Mighty Oaks From Little Acorns
“Therefore, we ought to give the more earnest heed to the things that were heard, lest haply we drift away from them” (Hebrews 2:1, ASV).
The word ‘drifting’ aptly describes the process of apostasy. It is seldom accomplished by giant leaps; rather it is the result of short steps. The steps appear to be only the slightest variation from the accepted truth and altogether innocent, but each one is used as justification for the next one until truth has been left completely, even by individuals who would never have dreamed it possible.
We have known of congregations where a piano was first allowed in the basement to teach children how to sing. But having learned with it, the children continued to need it in their Bible classes. Once this was allowed, someone asked the difference in young folks and adults — the difference in Wednesday night and Sunday night. No logical difference could be shown so it was allowed at those times.
Then someone had only to point out the inconsistency in using it Sunday night and refusing it Sunday morning, and from then on it was used at all services, a thing that would have been opposed when the piano was first moved into the basement.
A group of Americans preaching in Africa said they were strongly opposed to churches of Christ operating a hospital in the United States. But they thought churches could and should support a nurse in Nigeria to treat wounds and minor illnesses. But once the nurse was supported, a hospital was proposed. Anyone who objected would be asked, “If you can support a nurse and clinic, why not a doctor and hospital?” No logical difference could be shown, so the hospital was built. Often now we are hearing of a proposal for a “Church of Christ Hospital” in the United States. The argument: “If we can do it in Nigeria, why not here?” Granted that premise, no sound reason can be given. It all started with letting a church support a nurse.
A church we know has a kitchen. They defend it on the grounds that it costs the church nothing. The kitchen and equipment were in the building when it was purchased and they have a minimum electric and water bill each month, anyway. But a generation will arise that is accustomed to the kitchen. They will want to build a new building and they will want a kitchen. Their argument will be “We’ve always had a kitchen. If we could have it in the old building, why not in the new?” There will be no chance of keeping it out.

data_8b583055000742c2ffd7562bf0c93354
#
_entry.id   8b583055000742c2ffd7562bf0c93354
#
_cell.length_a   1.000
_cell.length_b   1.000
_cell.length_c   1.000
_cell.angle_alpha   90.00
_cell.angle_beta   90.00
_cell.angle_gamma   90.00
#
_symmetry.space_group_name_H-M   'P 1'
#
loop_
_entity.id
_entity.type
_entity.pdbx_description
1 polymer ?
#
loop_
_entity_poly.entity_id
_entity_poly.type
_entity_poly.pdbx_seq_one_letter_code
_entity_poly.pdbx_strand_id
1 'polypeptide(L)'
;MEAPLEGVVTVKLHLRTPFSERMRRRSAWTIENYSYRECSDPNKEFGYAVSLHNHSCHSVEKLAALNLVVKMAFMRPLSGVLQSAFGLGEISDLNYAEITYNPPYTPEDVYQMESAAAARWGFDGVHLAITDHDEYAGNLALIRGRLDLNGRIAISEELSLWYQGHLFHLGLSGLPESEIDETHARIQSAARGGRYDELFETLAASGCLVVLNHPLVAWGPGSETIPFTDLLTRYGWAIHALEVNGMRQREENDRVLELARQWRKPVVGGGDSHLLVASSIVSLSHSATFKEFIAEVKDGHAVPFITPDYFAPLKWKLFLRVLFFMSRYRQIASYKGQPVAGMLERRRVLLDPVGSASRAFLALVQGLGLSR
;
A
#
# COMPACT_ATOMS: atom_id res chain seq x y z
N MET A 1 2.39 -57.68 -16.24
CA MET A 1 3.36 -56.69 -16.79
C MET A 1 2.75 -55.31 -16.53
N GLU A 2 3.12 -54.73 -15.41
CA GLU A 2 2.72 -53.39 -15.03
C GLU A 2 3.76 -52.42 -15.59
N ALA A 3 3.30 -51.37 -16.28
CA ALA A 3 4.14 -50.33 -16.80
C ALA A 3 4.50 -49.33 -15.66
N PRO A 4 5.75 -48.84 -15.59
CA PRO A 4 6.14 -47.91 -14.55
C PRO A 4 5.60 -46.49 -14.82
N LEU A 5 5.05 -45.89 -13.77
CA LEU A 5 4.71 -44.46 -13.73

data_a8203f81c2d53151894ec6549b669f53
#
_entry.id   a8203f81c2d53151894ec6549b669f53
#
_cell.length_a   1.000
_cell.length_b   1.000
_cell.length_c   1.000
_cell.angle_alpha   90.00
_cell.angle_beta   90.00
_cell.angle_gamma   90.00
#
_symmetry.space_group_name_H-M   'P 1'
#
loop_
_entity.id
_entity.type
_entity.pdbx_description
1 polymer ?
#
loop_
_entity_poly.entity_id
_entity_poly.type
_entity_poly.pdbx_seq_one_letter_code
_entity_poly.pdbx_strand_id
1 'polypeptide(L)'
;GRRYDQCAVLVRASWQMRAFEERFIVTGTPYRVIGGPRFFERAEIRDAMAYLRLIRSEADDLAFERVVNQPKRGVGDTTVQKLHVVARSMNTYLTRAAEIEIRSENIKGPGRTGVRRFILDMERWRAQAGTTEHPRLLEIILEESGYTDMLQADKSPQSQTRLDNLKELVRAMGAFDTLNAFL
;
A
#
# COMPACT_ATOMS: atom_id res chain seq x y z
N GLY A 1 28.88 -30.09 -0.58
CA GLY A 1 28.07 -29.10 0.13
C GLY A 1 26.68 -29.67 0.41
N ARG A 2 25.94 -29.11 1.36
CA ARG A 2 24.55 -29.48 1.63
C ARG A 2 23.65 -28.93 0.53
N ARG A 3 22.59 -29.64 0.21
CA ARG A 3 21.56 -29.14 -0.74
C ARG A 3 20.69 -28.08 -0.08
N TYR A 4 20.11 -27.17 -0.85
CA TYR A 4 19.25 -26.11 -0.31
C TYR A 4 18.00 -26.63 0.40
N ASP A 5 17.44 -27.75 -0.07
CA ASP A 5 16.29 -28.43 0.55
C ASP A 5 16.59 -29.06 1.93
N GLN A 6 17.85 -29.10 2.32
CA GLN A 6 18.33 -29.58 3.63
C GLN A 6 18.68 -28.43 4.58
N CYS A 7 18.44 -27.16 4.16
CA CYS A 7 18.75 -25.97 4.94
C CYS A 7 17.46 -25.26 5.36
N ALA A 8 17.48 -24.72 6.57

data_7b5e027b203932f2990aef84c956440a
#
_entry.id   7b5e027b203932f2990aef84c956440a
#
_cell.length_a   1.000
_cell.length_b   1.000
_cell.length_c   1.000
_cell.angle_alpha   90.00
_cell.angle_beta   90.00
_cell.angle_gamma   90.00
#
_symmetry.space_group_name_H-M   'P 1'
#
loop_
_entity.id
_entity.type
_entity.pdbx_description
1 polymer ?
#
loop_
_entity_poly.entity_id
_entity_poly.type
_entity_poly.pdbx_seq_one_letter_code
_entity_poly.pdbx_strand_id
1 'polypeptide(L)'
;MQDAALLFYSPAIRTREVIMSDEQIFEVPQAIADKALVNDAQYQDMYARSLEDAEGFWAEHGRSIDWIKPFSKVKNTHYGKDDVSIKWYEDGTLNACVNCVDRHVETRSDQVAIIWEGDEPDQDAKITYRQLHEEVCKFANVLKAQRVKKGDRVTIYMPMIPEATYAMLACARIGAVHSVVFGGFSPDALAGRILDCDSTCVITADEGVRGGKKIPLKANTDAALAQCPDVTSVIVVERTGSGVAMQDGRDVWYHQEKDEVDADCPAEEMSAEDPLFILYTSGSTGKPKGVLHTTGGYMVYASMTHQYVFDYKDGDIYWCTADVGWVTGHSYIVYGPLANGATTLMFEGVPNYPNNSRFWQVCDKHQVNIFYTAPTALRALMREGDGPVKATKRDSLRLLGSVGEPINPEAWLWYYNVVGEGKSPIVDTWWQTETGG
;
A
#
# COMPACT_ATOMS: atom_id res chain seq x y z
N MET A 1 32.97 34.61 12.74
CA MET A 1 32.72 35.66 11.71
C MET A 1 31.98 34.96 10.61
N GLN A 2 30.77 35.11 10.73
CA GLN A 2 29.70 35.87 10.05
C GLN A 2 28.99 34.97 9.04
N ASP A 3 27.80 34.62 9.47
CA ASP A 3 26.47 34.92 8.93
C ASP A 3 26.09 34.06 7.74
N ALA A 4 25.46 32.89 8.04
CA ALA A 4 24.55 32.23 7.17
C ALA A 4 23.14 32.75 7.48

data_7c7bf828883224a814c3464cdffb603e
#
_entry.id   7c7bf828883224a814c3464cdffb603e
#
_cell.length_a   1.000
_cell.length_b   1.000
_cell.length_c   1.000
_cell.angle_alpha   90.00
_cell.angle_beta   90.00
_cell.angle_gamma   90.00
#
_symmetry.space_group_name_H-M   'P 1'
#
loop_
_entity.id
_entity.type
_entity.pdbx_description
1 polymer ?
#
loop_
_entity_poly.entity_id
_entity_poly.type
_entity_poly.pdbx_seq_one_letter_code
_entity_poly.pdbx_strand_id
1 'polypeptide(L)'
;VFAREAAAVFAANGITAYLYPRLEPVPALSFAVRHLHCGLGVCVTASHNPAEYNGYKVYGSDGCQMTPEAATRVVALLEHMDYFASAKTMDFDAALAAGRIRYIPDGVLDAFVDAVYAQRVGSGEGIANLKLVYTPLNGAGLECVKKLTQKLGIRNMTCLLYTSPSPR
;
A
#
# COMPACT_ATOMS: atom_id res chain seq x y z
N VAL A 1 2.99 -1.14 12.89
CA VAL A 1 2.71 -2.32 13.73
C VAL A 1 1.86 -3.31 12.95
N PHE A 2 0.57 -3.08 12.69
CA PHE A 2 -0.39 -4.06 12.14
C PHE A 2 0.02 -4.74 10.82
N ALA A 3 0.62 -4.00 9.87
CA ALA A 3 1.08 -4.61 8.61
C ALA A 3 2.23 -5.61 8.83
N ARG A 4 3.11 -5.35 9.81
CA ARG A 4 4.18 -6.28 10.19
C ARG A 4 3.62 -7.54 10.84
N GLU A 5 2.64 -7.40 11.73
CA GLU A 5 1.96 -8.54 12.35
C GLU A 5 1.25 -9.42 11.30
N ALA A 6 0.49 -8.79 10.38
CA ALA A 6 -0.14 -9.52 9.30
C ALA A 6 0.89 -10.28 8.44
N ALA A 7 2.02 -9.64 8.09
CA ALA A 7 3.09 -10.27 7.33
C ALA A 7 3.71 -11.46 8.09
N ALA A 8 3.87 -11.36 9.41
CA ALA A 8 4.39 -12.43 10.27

In our town, a kindergarten is beginning in the meetinghouse of one of the churches. In a news item, it is stated, “The kindergarten will be at the church, but will not be operated by the church.” This will satisfy the minds of many who would object to the church operating or supporting a school of any kind. But one of these days another step will be proposed. It may be opening a first grade. If someone objects, the question will be raised, “But what is the difference in a first grade and kindergarten?” There is no difference, so the opposition will be silenced and the way will be clear for second grade, third grade, etc., etc.
But some day the school will need to be subsidized. Those opposed to support of education will rise up to object. But someone will say, “It’s true we haven’t been contributing from the treasury, but we have been providing a place for the school and it has been using the name of the church. Now if we can contribute facilities and influence, why not money?” That question will be hard to answer, for there is no difference and the opposition will then be silenced.
From this, the next logical step will be to send money to a college, because, after all, what is the difference between contributing to our own school and contributing to one operated by someone else? And it all began with a kindergarten, which “will be at the church, but will not be operated by the church.”
Truly, “Mighty oaks from little acorns grow.” The mistake is ever allowing an acorn to get mixed with the seed of the kingdom. Every innovation, regardless of how small, must be rejected, not only for its own sake, but also for the sake of attendant corruptions that will surely follow in its train. - Sewell Hall